Written by Brian Hoyle

During lunch, the long lines at the G-wing are hard to miss. These lines lead to pizza, sandwiches, burritos, and more food that is free to every M-A student.

For many M-A students, school was their main source of breakfast and lunch, but, when the school closed in March of 2020, students no longer had access to this resource. In response, the District offered free food to all M-A students and children under 18, beginning in September 2020. That was big for a district that served 4,500 students in May 2020 alone, of which 40% were eligible for free meals before the pandemic.

This was available for the whole 2020-21 academic year, and, in the summer of 2021, California legislators extended free lunch programs to every public school student in the state. This meant that the six million children enrolled in California public schools, regardless of economic or legal status, became eligible for free meal programs.

Nicholas Muys, one of M-A’s Assistant Vice Principals, said, “We purchase the food at the district level. We have a Head of Food Services, who oversees the purchasing, or importing the [purchased food]. We have a central kitchen that [deals] with preparation, the food is distributed to the sites, and the sites either rewarm or prepare the food otherwise for the service.”

He explained, “The amount of food that we get is determined by a chart of how many students are getting food on a daily basis, on average. We order amounts of food that match those numbers, and that is the amount of food we procure. The kitchen lead, rightly so, is keen on not wasting any food, so we order what we think is an appropriate amount…. I know we have had supply issues with pizza running out, for example, but we’ll always have food that can be served, so no students should go through [school] without having something to eat.”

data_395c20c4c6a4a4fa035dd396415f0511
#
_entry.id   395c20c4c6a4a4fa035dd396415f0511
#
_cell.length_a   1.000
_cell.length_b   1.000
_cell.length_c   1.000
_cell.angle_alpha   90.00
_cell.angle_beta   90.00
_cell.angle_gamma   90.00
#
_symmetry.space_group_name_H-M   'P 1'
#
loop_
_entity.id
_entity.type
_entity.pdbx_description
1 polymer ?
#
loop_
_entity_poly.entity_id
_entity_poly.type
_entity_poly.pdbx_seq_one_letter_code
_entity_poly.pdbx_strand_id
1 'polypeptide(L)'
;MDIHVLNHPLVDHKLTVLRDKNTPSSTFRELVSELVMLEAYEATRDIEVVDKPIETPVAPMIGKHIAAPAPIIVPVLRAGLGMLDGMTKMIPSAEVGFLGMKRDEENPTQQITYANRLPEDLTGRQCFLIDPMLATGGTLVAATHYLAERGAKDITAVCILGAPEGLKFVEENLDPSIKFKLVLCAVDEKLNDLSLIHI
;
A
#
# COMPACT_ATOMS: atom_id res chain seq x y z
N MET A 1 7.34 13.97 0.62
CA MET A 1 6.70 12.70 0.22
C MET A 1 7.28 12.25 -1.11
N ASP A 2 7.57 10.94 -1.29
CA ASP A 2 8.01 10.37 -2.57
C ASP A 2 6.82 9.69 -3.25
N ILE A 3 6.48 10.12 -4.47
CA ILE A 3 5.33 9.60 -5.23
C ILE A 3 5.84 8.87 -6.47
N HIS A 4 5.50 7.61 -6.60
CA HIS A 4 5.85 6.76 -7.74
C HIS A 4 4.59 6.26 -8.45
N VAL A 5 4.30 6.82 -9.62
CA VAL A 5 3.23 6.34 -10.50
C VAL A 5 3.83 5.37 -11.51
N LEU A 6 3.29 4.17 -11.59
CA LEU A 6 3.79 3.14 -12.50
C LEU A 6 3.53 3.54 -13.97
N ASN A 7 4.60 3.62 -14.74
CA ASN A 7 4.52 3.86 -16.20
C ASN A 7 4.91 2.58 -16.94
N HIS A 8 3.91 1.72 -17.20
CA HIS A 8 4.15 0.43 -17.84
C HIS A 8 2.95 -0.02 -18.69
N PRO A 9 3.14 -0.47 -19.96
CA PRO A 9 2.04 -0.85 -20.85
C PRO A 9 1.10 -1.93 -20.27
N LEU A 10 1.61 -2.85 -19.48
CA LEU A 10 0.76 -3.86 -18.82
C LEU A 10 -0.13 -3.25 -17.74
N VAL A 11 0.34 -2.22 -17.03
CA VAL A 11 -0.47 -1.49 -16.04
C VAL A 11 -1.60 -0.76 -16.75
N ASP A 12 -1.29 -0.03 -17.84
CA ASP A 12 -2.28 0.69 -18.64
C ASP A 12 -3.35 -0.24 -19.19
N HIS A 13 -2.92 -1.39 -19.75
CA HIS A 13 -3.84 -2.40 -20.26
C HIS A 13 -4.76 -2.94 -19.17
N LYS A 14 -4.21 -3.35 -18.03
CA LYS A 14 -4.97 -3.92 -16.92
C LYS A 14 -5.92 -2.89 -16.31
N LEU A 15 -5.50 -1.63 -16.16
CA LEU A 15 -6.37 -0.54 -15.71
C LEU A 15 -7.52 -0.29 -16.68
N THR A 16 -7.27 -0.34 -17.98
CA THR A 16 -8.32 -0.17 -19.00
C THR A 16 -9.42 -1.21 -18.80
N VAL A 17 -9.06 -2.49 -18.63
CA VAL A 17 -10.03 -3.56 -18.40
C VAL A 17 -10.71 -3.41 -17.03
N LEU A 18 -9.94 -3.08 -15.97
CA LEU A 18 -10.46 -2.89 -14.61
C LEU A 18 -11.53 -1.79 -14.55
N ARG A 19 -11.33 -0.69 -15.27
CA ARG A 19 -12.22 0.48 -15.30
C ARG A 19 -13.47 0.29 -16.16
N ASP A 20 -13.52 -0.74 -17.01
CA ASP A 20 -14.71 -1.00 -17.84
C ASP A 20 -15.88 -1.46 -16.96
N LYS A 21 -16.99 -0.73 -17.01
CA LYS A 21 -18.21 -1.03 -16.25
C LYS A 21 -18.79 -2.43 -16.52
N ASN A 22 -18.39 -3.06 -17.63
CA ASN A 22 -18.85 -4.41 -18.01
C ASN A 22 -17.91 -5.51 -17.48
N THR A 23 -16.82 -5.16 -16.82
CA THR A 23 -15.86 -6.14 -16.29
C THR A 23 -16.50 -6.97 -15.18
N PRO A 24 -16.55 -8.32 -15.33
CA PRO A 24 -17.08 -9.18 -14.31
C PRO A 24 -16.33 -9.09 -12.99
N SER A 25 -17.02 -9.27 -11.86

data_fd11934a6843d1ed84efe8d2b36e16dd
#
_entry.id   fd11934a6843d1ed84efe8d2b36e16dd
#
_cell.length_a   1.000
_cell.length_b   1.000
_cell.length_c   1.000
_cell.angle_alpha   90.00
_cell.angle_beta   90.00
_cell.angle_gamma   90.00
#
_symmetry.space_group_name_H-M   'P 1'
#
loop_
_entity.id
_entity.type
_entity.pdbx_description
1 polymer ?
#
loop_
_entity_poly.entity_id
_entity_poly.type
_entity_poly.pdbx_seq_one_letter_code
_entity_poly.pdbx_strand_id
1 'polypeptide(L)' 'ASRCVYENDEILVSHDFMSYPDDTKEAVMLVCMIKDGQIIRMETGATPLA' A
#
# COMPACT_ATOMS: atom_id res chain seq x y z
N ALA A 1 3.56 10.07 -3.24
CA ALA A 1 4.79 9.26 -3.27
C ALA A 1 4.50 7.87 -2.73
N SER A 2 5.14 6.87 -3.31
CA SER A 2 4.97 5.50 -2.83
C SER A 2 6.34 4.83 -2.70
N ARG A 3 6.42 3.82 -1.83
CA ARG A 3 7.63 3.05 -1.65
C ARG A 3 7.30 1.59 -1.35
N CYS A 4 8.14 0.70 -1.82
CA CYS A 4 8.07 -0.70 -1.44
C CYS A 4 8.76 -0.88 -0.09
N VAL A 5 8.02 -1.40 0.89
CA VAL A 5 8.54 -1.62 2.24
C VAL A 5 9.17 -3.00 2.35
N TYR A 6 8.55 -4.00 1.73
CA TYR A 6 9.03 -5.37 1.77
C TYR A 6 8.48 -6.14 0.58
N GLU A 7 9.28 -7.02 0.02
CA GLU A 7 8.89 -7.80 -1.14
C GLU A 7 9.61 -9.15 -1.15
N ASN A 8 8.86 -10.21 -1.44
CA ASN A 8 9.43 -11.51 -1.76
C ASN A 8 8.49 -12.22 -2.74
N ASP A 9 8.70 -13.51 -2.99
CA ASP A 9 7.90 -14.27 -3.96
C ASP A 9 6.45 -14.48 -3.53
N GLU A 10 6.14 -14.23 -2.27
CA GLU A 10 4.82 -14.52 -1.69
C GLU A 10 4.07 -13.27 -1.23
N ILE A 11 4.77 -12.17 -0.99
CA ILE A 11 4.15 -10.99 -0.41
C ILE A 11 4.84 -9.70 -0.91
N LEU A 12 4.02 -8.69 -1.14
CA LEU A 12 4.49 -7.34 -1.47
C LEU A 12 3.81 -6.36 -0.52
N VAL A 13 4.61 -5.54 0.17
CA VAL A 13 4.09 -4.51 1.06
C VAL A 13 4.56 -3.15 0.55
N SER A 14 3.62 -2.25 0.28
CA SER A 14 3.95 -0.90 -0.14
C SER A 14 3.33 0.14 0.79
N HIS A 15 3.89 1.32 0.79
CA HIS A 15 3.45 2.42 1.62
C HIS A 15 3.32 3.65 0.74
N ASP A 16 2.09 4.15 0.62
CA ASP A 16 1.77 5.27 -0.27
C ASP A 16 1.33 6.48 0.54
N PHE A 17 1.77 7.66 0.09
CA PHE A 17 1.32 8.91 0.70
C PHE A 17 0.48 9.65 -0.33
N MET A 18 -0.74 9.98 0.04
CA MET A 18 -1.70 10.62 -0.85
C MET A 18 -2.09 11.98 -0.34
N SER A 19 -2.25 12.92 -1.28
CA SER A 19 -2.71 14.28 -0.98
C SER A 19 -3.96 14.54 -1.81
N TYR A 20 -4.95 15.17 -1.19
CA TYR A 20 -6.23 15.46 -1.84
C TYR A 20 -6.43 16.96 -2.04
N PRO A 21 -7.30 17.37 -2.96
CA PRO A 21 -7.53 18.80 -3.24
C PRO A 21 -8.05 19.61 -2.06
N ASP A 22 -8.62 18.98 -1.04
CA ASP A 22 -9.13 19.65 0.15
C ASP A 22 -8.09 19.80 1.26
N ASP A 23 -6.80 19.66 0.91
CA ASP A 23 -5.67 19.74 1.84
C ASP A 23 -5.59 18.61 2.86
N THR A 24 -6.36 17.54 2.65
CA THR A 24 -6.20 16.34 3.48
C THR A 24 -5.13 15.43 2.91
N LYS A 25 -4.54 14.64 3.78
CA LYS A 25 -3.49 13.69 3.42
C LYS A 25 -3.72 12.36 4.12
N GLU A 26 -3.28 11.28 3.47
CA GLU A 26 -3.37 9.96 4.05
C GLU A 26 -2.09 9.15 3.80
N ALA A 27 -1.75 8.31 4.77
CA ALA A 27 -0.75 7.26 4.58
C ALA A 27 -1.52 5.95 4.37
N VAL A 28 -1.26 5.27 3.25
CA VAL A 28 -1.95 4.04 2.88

There’s a program launching in 2022-23…, referred to as a Universal Meals Program, and the goal is to provide free food for students in California schools,” Muys added, referring to a section of a larger bill passed by Governor Newsom in July that requires and expands the free meals programs for schools. “That is something I applaud the state for doing and continuing to commit to, because every student learns best when they are fed.

Brian Hoyle

Brian Hoyle is a sophomore in his first year of journalism for the M-A Chronicle. He has much experience in journalism, having served HVTV for 2 years. When you see his name attached, you can be assured that the article is good.

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